I’d belabor the obvious and say “there’s a metaphor here”, but Robert Burns already did. In this case, it’s not trust in a god that imbues worth; worth can be found in the godly and ungodly alike, as can lack of worth. Or as Burns put it, “the rank is but the guinea’s stamp–the man’s the gold, for a’ that.”

Bad News From North Carolina: Christian Love Strikes Again

I thought I saw an atheist
Among the kids at school
Who didn’t understand that, here,
The Christian bullies rule
You may call it “brave” or “foolish”
But she dared to show her face
I may have seen an atheist…
They put her in her place.

I thought I saw an atheist,
According to report,
Who thought she’d start a godless group
For mutual support
But no such group was needed—
This is how the story ends—
The local bullies threatened her,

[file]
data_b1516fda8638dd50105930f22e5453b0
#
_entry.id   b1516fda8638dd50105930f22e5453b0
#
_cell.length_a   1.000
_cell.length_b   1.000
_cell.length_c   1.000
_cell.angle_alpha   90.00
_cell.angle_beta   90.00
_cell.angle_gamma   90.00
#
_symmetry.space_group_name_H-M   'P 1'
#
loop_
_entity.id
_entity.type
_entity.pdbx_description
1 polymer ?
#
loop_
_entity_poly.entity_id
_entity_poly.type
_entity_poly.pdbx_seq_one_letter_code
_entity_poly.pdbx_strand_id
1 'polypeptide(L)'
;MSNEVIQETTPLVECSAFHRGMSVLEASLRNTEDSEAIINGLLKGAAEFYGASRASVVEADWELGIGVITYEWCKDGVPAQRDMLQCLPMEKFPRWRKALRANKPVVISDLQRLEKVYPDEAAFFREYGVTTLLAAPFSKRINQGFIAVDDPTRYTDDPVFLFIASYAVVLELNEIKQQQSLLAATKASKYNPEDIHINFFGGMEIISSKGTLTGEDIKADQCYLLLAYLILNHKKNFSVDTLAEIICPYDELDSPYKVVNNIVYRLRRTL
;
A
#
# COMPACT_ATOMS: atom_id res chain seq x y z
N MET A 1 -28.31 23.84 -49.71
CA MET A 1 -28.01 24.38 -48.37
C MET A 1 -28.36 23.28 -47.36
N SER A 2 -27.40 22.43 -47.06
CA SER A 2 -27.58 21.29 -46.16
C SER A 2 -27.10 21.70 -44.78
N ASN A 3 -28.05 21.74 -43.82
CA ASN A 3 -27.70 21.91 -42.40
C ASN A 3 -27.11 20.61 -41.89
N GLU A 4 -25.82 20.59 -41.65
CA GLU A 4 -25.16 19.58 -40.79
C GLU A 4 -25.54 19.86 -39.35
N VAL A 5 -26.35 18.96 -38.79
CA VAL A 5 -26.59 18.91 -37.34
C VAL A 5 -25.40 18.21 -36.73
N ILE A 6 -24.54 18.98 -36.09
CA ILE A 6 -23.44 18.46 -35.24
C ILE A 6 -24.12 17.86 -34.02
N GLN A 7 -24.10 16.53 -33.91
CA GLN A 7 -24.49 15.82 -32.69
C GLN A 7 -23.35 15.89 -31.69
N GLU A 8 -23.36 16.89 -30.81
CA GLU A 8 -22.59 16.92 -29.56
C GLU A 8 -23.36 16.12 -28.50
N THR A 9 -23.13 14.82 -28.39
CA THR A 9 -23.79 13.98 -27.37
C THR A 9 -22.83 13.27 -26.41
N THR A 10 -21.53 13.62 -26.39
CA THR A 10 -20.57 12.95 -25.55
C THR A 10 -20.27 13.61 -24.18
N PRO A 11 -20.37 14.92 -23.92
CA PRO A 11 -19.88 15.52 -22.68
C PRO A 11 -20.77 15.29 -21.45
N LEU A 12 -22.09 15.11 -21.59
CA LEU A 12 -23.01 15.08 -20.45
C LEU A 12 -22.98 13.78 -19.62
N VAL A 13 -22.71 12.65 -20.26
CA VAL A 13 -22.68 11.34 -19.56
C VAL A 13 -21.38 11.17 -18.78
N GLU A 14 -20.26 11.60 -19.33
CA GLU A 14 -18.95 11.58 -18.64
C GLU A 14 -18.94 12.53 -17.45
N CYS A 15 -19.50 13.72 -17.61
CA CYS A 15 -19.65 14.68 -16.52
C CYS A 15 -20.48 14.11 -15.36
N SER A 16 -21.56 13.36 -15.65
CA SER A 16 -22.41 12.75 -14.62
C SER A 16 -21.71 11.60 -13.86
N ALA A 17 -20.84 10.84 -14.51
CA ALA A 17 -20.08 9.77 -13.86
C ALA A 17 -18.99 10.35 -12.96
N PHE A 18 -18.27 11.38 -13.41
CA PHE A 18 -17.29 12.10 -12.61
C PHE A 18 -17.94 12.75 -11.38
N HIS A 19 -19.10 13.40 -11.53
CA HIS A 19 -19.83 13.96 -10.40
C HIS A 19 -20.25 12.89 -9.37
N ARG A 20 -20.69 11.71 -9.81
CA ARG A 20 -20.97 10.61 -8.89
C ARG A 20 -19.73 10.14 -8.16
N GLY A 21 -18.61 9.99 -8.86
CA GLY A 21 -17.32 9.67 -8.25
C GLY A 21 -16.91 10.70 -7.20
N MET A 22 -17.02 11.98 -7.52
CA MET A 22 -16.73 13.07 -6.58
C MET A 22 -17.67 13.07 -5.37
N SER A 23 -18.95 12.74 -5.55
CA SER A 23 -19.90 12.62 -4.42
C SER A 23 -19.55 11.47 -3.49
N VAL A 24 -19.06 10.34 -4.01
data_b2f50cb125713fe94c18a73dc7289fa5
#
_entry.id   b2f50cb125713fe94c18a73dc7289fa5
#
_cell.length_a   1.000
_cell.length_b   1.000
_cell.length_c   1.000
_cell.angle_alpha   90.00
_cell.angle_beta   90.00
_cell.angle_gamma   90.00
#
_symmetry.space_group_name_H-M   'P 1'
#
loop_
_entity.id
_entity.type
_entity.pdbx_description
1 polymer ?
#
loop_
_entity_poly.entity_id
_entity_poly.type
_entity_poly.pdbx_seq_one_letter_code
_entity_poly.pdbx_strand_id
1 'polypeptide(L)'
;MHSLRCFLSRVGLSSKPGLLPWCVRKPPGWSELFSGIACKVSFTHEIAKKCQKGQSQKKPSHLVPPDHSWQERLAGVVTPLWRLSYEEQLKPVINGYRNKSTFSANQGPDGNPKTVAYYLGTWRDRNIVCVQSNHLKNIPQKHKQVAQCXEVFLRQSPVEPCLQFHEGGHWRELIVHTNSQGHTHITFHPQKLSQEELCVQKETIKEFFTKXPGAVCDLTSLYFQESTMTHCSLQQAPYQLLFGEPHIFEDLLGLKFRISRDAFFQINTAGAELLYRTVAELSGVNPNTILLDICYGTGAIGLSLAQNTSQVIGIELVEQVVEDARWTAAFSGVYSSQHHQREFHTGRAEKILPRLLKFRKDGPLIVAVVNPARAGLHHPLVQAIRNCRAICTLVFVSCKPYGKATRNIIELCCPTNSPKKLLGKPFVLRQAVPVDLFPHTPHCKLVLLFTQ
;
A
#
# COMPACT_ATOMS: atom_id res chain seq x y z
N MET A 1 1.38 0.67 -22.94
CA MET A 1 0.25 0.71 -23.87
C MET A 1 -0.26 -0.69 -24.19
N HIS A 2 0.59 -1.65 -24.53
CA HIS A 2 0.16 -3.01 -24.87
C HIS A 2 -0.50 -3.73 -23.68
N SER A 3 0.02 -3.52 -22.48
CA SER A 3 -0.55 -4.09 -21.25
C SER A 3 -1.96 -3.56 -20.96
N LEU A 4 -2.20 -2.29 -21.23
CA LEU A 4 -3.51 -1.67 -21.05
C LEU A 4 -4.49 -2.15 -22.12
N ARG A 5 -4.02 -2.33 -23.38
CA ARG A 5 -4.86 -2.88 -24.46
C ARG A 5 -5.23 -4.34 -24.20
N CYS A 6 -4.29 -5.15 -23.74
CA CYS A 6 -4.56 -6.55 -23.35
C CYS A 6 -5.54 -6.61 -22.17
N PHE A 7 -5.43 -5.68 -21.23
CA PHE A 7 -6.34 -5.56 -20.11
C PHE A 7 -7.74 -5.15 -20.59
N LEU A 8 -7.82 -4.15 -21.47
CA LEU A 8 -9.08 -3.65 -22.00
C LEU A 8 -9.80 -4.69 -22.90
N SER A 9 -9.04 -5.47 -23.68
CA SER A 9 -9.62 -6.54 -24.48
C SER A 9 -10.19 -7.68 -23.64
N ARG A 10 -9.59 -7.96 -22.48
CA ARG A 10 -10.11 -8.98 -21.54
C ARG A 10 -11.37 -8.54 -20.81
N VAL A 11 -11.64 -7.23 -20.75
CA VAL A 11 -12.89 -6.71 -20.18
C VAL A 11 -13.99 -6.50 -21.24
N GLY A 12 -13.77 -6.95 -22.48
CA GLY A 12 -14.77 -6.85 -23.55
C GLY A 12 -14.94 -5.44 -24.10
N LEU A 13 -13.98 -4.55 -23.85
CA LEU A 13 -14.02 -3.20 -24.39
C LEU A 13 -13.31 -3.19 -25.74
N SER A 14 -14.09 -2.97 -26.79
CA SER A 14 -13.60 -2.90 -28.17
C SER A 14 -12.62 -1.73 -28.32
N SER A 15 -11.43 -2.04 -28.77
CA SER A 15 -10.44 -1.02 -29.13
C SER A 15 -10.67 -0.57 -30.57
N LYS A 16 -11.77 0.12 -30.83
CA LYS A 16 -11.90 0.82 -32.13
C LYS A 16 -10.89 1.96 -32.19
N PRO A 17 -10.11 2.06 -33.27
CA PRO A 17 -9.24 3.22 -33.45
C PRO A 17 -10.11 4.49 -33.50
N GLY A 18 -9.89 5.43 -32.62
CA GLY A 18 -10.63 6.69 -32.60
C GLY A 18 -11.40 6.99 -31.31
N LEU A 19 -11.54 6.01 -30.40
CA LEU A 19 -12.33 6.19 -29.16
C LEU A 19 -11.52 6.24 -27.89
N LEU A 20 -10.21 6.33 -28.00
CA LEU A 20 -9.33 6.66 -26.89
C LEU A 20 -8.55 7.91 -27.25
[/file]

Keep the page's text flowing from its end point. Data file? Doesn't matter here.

Her family, her friends

I thought I saw an atheist
As hopeful as she’s brave
If such a girl surrenders,
Then the situation’s grave
She made the choice she had to make—
The threats were aimed at her
I thought I saw an atheist
Show Christians what they were

I thought I saw a Christian town
Displaying Christian love
Who know they get morality
From heaven up above
With threats of harm directed at
Those different in their sight
Yes, by their acts we know them…
That’s Christian love, all right.

Via Hemant, the not-terribly-unexpected news (though saddening and maddening) that Canton, North Carolina will not be getting an atheist club in their school after all. Oh, it’s not that the town suddenly found a legal argument. No, they shut this one down the old-fashioned way, through bullying, intimidation, and threats to the 15-year-old girl who was looking to form the club, and to her family and friends.

I expect the good, tolerant christian folk of North Carolina to spring to her aid, identifying and denouncing the bullies… any century now.